Acromegaly pathophysiology

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Editor-In-Chief: C. Michael Gibson, M.S., M.D. [1]; Associate Editor(s)-in-Chief: Ahmed Elsaiey, MBBCH [2]

Overview

Acromegaly pathogenesis depends mainly on the excessive secretion of the growth hormone from the pituitary gland. Pituitary somatotroph cell adenoma leads to hyper-secretion of the growth hormone. Insulin-like growth factor 1 (IGF-1) inhibits the secretion of growth hormone in two ways: IGF-1 inhibits directly the somatotroph cells or stimulates secretion the somatostatin that inhibits the GH secretion, IGF-1 is also responsible for the acral features of the acromegaly. The IGF-1 causes the rapid increase in the hand and feet size, forehead protrusion, and jaw prominence. A genetic mutation in the alpha subunit of the guanine nucleotide stimulatory protein leads to increase synthesis of cAMP which increases the secretion of growth hormone. Acromegaly is associated with multiple endocrine neoplasia 1 (MEN-1), Carney complex, McCune-Albright syndrome, paraganglioma, and Pheochromocytoma.

Pathophysiology

Acromegaly is believed to be caused by growth hormone (GH) secreting pituitary adenomas either microadenomas or macroadenomas. The pituitary adenoma leads to hypersecretion of the growth hormone from the somatotroph cells.[1][2][3]

Normal Physiology

Pathogenesis

Genetics

  • The development of acromegaly has been associated also with microduplications on chromosome Xq26.3 which is a location for G protein coupled receptor 101 gene (GPCR101).
  • Microduplication of the chromosome Xq26.3 will be associated with mutations of the GPCR101 protein which leads to increase of the growth hormone secretion.[4]

Associated Conditions

Gross pathology

Gross pathology of acromegaly shows pituitary gland adenoma in most of the cases. Findings include the following:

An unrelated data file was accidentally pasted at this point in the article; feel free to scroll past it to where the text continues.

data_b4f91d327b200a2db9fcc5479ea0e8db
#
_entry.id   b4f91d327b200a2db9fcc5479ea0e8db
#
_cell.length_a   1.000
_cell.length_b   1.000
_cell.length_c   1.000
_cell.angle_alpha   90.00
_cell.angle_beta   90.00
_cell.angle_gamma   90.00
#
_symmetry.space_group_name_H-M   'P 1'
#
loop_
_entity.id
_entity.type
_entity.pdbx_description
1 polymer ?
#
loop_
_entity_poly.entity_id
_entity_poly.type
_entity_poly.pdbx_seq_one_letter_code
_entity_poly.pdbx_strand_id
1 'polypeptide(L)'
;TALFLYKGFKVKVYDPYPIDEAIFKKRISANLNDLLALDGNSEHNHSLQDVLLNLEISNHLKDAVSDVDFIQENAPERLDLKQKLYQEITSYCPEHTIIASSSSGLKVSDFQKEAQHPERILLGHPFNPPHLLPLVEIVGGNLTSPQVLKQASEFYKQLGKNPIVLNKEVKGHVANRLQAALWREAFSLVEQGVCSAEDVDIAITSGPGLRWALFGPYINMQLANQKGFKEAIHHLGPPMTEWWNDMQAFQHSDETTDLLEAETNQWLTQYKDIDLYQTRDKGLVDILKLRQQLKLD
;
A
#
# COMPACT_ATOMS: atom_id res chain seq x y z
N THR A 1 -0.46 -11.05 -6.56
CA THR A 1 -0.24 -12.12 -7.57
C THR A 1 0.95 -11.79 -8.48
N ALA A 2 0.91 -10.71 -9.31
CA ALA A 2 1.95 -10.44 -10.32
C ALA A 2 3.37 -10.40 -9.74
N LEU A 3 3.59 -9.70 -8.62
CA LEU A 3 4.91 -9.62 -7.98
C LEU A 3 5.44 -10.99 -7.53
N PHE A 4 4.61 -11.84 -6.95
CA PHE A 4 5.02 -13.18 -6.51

• Microprolactinomas (<10mm size) are usually found in the lateral wing of the pituitary gland. They are most often surrounded by well defined pseudocapsules composed of reticulin.
  • Macroprolactinomas (>10mm size) differ substantially in size and behavior. Some cause sellar expansion while others invade the base of the skull.
  • About 50% of all prolactinoma grossly invade surrounding structures.

Microscopic pathology

  • Pituitary microadenomas are defined as adenomas less than 10 mm in size.
  • Most frequently diagnosed as a result of investigating hormonal imbalance.
  • They are confined to the sella and have no scope to produce mass effect related symptoms.

References

  1. Dineen R, Stewart PM, Sherlock M (2016). "Acromegaly". QJM. doi:10.1093/qjmed/hcw004. PMID 26873451.
  2. Landis CA, Masters SB, Spada A, Pace AM, Bourne HR, Vallar L (1989). "GTPase inhibiting mutations activate the alpha chain of Gs and stimulate adenylyl cyclase in human pituitary tumours". Nature. 340 (6236): 692–6. doi:10.1038/340692a0. PMID 2549426.
  3. Melmed S (2009). "Acromegaly pathogenesis and treatment". J Clin Invest. 119 (11): 3189–202. doi:10.1172/JCI39375. PMC 2769196. PMID 19884662.
  4. Trivellin G, Daly AF, Faucz FR, Yuan B, Rostomyan L, Larco DO; et al. (2014). "Gigantism and acromegaly due to Xq26 microduplications and GPR101 mutation". N Engl J Med. 371 (25): 2363–74. doi:10.1056/NEJMoa1408028. PMC 4291174. PMID 25470569.
  5. Hannah-Shmouni F, Trivellin G, Stratakis CA (2016). "Genetics of gigantism and acromegaly". Growth Horm IGF Res. 30-31: 37–41. doi:10.1016/j.ghir.2016.08.002. PMC 5154831. PMID 27657986.
  6. 6.0 6.1 https://en.wikipedia.org/wiki/Pituitary_adenoma#/media/File:Pituitary_adenoma_%281%29_GH_production.jpg



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